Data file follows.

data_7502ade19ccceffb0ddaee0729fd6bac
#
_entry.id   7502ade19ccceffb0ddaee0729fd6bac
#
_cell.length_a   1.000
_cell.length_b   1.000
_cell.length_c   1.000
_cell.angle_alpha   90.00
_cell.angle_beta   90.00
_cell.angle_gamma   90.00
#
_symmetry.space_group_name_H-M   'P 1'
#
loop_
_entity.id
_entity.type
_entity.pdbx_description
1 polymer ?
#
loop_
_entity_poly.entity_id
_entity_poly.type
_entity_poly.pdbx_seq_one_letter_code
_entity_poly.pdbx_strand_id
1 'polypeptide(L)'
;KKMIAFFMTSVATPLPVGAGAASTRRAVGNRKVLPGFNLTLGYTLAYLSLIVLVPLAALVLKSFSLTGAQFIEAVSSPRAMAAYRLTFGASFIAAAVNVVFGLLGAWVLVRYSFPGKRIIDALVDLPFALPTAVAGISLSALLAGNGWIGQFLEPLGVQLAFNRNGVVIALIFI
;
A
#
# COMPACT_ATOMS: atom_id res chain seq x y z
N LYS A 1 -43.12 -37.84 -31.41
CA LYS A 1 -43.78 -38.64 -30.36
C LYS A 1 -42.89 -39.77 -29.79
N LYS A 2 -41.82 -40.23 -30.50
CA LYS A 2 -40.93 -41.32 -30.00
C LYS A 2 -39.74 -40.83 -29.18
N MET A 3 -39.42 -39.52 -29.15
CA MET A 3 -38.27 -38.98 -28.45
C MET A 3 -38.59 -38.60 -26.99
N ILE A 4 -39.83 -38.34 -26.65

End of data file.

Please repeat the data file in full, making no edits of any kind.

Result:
data_7502ade19ccceffb0ddaee0729fd6bac
#
_entry.id   7502ade19ccceffb0ddaee0729fd6bac
#
_cell.length_a   1.000
_cell.length_b   1.000
_cell.length_c   1.000
_cell.angle_alpha   90.00
_cell.angle_beta   90.00
_cell.angle_gamma   90.00
#
_symmetry.space_group_name_H-M   'P 1'
#
loop_
_entity.id
_entity.type
_entity.pdbx_description
1 polymer ?
#
loop_
_entity_poly.entity_id
_entity_poly.type
_entity_poly.pdbx_seq_one_letter_code
_entity_poly.pdbx_strand_id
1 'polypeptide(L)'
;KKMIAFFMTSVATPLPVGAGAASTRRAVGNRKVLPGFNLTLGYTLAYLSLIVLVPLAALVLKSFSLTGAQFIEAVSSPRAMAAYRLTFGASFIAAAVNVVFGLLGAWVLVRYSFPGKRIIDALVDLPFALPTAVAGISLSALLAGNGWIGQFLEPLGVQLAFNRNGVVIALIFI
;
A
#
# COMPACT_ATOMS: atom_id res chain seq x y z
N LYS A 1 -43.12 -37.84 -31.41
CA LYS A 1 -43.78 -38.64 -30.36
C LYS A 1 -42.89 -39.77 -29.79
N LYS A 2 -41.82 -40.23 -30.50
CA LYS A 2 -40.93 -41.32 -30.00
C LYS A 2 -39.74 -40.83 -29.18
N MET A 3 -39.42 -39.52 -29.15
CA MET A 3 -38.27 -38.98 -28.45
C MET A 3 -38.59 -38.60 -26.99
N ILE A 4 -39.83 -38.34 -26.65